Removing Labels from Medicine Bottles?

I want to donate my prescription medicine bottles to the Humane Society. Can anyone tell me how to get the labels off when they are really stuck?


By Lorraine from St. Louis

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April 15, 20091 found this helpful
Best Answer

Soak them in warm soapy water for about ten minutes and they shoud come right off! Another way is to use some type of cooking oil on a cloth and rub until they're gone.

Goo Gone or Goo Off is supposed to be great for removing sticky stuff, but I haven't tried it.

Good Luck!

August 23, 20161 found this helpful

I tried this method and it didn't work for me. I still had the glue on the pill bottles and they were sticky.

March 13, 20170 found this helpful

put in freezer for about 1 minute...


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April 21, 20092 found this helpful
Best Answer

I use a hair dryer to warm the labels and then they just peel off nicely! Veterinarians also take clean prescription bottles. I divide ours up between the vets in town (My hubby has had a liver transplant so we go through bunches).


Grandma Jan and Kato the Wonder Dog

February 9, 20170 found this helpful

I truly wouldn't want to re-cycle a prescription bottle knowing that my beloved animal is getting a med in them. I wouldn't put gum or candy or anything consumable in them. They can be recycled by your city.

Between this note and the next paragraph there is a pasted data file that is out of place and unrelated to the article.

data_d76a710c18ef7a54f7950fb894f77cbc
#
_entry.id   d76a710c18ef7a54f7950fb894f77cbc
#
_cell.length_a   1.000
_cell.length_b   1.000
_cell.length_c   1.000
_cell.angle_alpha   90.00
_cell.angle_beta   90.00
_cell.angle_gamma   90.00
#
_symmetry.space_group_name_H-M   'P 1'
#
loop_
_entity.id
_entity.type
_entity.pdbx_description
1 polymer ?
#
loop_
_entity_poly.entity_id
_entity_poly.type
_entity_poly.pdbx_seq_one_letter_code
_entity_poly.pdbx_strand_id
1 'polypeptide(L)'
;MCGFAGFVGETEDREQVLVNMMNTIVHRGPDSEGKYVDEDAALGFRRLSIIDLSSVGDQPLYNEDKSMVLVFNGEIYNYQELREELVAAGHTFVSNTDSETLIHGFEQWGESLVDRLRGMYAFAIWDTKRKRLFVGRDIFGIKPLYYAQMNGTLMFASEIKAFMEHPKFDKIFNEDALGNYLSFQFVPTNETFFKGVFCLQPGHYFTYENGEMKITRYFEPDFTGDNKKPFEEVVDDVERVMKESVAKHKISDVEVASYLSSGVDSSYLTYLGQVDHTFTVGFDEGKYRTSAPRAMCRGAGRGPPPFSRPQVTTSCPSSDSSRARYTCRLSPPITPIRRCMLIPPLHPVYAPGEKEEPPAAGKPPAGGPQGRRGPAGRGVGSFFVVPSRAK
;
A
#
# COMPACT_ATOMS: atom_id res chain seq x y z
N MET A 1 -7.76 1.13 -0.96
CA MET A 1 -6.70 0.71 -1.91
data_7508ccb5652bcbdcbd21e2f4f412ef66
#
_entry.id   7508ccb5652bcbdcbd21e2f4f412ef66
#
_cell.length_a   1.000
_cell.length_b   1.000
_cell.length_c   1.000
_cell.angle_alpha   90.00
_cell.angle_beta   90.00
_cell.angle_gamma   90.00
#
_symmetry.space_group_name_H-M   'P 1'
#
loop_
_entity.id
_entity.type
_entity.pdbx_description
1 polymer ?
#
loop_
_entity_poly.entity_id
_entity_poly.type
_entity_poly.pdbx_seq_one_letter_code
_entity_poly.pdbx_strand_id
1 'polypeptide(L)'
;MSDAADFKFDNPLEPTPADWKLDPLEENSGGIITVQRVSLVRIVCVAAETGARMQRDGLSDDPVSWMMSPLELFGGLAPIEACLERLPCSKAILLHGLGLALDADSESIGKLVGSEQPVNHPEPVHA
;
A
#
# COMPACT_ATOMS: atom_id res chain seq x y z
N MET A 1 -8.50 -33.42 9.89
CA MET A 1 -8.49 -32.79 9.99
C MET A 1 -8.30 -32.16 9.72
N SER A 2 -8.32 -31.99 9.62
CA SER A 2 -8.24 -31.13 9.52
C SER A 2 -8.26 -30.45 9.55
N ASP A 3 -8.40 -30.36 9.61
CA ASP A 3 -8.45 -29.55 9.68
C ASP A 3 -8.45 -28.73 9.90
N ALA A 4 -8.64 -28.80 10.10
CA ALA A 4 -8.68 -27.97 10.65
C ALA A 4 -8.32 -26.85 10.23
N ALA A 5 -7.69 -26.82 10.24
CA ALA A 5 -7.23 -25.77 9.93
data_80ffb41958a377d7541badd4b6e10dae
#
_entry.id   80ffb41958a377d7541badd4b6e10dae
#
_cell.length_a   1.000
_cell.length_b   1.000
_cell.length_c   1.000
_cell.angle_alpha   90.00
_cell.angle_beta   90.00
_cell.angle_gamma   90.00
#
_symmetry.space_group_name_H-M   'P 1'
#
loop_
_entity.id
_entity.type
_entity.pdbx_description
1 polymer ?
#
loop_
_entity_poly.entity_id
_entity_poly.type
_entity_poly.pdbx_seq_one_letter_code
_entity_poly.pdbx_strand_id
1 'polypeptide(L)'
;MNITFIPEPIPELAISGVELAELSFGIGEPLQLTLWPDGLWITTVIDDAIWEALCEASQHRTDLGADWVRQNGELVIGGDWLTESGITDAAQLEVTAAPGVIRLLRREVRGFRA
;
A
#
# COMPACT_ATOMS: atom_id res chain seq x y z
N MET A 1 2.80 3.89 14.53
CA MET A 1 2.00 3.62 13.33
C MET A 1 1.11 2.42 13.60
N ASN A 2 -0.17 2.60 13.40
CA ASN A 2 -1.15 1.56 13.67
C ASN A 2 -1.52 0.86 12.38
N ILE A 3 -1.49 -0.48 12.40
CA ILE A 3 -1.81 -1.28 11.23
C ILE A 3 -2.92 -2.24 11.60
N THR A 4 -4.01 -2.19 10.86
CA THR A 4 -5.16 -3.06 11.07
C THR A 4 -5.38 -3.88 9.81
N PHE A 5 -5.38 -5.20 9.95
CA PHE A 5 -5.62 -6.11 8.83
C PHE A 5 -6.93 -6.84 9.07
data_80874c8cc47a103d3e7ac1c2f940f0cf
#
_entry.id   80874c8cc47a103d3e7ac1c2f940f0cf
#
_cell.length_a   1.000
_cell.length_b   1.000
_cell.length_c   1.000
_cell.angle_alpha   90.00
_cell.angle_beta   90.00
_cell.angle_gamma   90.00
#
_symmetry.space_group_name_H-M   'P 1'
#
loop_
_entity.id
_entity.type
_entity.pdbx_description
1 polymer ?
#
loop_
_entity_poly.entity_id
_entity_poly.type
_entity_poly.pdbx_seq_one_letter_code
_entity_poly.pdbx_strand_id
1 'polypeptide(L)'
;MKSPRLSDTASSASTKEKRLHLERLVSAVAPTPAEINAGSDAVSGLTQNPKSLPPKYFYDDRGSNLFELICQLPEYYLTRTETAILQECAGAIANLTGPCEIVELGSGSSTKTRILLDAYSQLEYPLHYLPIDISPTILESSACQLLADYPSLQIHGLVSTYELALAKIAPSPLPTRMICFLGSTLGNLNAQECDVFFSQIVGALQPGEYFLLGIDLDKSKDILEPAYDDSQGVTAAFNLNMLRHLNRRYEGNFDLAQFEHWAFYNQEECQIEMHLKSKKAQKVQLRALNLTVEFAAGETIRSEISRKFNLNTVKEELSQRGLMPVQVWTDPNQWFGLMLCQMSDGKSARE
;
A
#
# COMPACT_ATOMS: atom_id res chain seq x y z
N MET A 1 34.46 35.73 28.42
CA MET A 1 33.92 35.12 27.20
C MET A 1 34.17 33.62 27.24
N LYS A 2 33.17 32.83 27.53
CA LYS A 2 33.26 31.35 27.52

An older child who is used to seeing a prescription bottle could accidentally take deadly meds or try to break the bottle open with a rock. Kids can teach adults many unfortunate lessons. I would only use them for small craft items.

All medicine containers should be locked up. I thoroughly rinse mine out, soak and scrap the labels off and, when I think of it, I crush them so they can't be re-used by anyone for anything. I would be appalled if thought I received anything in a used script bottle.


It's great to be frugal and brainstorm and I'm not saying that there are not some cute ideas for re-using the bottles- I'm not trying to offend anyone. I'm truly voicing some concerns I have. Thank you.

June 23, 20170 found this helpful

my dad uses them to store screws and bolts in, actually. More handy than the plastic containers because of the gaps in the top.

June 14, 20190 found this helpful

I'd normally agree if the idea was to use them around the house for one's personal use (or to start storing aspirin or something), but the OP is asking this so that she can donate the empty bottles to the Humane Society. When animals are rescued and fostered outside of a shelter, etc., they need to be able to take home deworming medicine at the time they pick up the dogs.


These empty pill bottles are great for that, are usually re-labeled (the rescue I work with has new stickers clearly stating what they are) that don't resemble human prescriptions, and the rescue fosters know to keep them out of reach of children. It's also usually a liquid and not a pill. The pill bottles are watertight when shut so it's a good solution.

June 14, 20190 found this helpful

And they'd be thoroughly cleaned so there'd be no residue from the previous med.


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April 22, 20090 found this helpful